Freight Rates Haven’t Bottomed Out Yet

 In carriers, container carriers, freight rates, ocean freight, ocean freight rates, ocean shipping, ocean shipping lines

What goes up must come down. Despite many experts saying we would never see pre-pandemic-level freight rates again when the cost of ocean shipping skyrocketed out of control during and after the pandemic, those rates did finally plummet back to earth. While freight rates are no longer falling as fast as they had been over the last year, they’re still dropping.

Overcapacity is a big factor in the falling freight rates, so the incredible amount of capacity being added to the industry right now through new ships should continue to put downward pressure on freight rates for some time. Add to that economic uncertainty, and you have low demand to go with high capacity, helping freight rates to bottom out.

But exactly where that bottom is, no one knows. What we do know is freight rates are still sinking.

Indices Show Freight Rates Still Falling

Cargo ship fully loaded with freight

Thanks to a Freight Waves article by Greg Miller, various freight rate indices are compiled in one place to make it easy for American shippers to see what’s happening with freight rates at this moment. For those who like data, you’ll love this from Miller’s article:

Different spot indexes post different rate assessments, but the directional trends are generally the same.

The Freightos Baltic Daily Index (FBX) assessed spot rates in the China-West Coast lane at $1,040 per forty-foot equivalent unit on Friday, down 94% year on year (y/y) and down 30% versus March 2019, pre-COVID.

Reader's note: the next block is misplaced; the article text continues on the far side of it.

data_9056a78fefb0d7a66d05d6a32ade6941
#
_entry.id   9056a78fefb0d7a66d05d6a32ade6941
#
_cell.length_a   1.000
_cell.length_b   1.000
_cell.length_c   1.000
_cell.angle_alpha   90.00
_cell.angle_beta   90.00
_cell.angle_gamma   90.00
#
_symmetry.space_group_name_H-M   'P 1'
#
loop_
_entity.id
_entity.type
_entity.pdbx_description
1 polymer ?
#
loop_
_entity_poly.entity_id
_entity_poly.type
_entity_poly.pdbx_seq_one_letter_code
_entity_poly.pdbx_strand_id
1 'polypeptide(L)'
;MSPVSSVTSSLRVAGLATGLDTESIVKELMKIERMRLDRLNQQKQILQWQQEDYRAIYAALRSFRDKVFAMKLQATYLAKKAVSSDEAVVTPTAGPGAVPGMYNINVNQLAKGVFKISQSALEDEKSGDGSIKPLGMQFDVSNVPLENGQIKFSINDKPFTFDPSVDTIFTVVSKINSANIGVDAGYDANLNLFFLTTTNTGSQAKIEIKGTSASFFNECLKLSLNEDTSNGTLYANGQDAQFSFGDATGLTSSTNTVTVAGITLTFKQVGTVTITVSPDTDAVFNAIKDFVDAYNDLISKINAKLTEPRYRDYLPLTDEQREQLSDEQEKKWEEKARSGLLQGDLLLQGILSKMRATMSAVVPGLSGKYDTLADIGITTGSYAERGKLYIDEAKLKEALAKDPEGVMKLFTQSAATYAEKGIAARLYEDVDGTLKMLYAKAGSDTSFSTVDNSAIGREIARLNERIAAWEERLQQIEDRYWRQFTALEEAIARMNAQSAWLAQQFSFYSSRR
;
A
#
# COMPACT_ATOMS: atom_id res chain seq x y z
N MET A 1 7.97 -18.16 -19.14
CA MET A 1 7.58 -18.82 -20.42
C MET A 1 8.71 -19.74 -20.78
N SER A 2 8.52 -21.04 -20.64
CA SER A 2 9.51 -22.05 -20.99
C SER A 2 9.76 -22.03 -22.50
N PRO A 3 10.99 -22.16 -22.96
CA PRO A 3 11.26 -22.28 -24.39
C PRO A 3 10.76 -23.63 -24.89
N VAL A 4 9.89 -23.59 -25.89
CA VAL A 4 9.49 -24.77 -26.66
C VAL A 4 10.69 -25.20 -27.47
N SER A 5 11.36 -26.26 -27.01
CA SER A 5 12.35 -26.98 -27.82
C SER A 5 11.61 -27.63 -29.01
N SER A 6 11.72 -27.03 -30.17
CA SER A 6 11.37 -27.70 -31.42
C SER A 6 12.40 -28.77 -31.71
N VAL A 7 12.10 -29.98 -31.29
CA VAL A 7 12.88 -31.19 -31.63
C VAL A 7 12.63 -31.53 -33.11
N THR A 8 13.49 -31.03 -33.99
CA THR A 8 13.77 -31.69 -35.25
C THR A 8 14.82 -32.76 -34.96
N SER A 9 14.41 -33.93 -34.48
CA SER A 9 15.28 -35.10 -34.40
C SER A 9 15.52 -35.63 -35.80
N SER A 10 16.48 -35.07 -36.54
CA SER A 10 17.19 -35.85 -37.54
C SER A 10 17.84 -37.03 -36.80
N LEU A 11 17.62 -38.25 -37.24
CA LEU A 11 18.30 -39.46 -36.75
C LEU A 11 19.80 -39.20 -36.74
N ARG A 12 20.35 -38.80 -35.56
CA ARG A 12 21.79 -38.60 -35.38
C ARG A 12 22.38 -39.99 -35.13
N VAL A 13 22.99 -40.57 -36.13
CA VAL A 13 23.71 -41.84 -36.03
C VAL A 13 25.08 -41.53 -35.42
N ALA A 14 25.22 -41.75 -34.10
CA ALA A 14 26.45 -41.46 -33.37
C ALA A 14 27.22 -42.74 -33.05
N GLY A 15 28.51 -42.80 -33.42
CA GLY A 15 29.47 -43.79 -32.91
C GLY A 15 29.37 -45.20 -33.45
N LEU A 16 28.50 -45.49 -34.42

FBX put Friday’s China-East Coast rate at $2,286 per FEU (minus-87% y/y, minus-17% versus pre-COVID).

Meanwhile, the trans-Atlantic market continues to far outperform the trans-Pacific. FBX’s westbound Europe-East Coast assessment was at $4,418 per FEU on Friday, down only 36% y/y and up 89% versus March 2019.

The year-to-date (YTD) changes show the pace of rate declines in the trans-Pacific has decelerated versus last year, but rates are still headed lower.

The FBX China-West Coast index rate is down 25% YTD, China-East Coast 21% and Europe-East Coast 20%.

The Drewry World Container Index (WCI) assessed Shanghai-Los Angeles spot rates for the week ending Thursday at $1,948 per FEU.

That’s down 2% YTD, 82% y/y and — in contrast to what the FBX says — up 23% since March 2019, pre-pandemic.

The WCI assessed Shanghai-New York spot rates at $2,772 per FEU, down 29% YTD, 79% y/y and 1% versus March 2019.

The Shanghai Containerized Freight Index, which gauges spot levels on all mainline routes from that Chinese port, fell to 931 points in the week ending Friday. That’s down 12% YTD and 66% y/y but still up 16% from March 2019.

Xeneta’s short-term index, the XSI-C, was at $1,259 per FEU for the Far East-U.S. West Coast lane as of Wednesday, down 4% week on week and 10% month on month.

The Platts index for North Asia-North America was unchanged in the week ending Friday. Sources told Platts “volumes are too weak to make a dent in rates” and “margins are terrible.”